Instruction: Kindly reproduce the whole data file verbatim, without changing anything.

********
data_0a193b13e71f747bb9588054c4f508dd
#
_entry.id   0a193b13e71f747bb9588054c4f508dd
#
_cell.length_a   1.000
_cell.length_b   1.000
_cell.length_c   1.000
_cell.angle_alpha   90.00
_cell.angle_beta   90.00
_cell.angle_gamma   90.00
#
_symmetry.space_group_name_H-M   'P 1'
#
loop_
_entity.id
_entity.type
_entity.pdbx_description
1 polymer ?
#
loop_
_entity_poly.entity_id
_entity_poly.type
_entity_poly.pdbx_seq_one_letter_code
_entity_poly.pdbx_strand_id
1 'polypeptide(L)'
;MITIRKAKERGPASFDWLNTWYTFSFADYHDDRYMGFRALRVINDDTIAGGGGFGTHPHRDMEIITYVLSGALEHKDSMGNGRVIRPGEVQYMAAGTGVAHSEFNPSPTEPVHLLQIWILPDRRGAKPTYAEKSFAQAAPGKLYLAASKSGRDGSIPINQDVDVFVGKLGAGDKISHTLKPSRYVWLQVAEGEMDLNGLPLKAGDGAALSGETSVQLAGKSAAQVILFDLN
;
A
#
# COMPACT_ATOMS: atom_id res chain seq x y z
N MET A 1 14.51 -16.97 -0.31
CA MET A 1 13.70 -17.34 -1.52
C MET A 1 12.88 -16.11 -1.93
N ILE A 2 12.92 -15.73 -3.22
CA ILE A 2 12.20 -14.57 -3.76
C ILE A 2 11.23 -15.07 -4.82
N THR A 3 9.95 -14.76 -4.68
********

data_0a193b13e71f747bb9588054c4f508dd
#
_entry.id   0a193b13e71f747bb9588054c4f508dd
#
_cell.length_a   1.000
_cell.length_b   1.000
_cell.length_c   1.000
_cell.angle_alpha   90.00
_cell.angle_beta   90.00
_cell.angle_gamma   90.00
#
_symmetry.space_group_name_H-M   'P 1'
#
loop_
_entity.id
_entity.type
_entity.pdbx_description
1 polymer ?
#
loop_
_entity_poly.entity_id
_entity_poly.type
_entity_poly.pdbx_seq_one_letter_code
_entity_poly.pdbx_strand_id
1 'polypeptide(L)'
;MITIRKAKERGPASFDWLNTWYTFSFADYHDDRYMGFRALRVINDDTIAGGGGFGTHPHRDMEIITYVLSGALEHKDSMGNGRVIRPGEVQYMAAGTGVAHSEFNPSPTEPVHLLQIWILPDRRGAKPTYAEKSFAQAAPGKLYLAASKSGRDGSIPINQDVDVFVGKLGAGDKISHTLKPSRYVWLQVAEGEMDLNGLPLKAGDGAALSGETSVQLAGKSAAQVILFDLN
;
A
#
# COMPACT_ATOMS: atom_id res chain seq x y z
N MET A 1 14.51 -16.97 -0.31
CA MET A 1 13.70 -17.34 -1.52
C MET A 1 12.88 -16.11 -1.93
N ILE A 2 12.92 -15.73 -3.22
CA ILE A 2 12.20 -14.57 -3.76
C ILE A 2 11.23 -15.07 -4.82
N THR A 3 9.95 -14.76 -4.68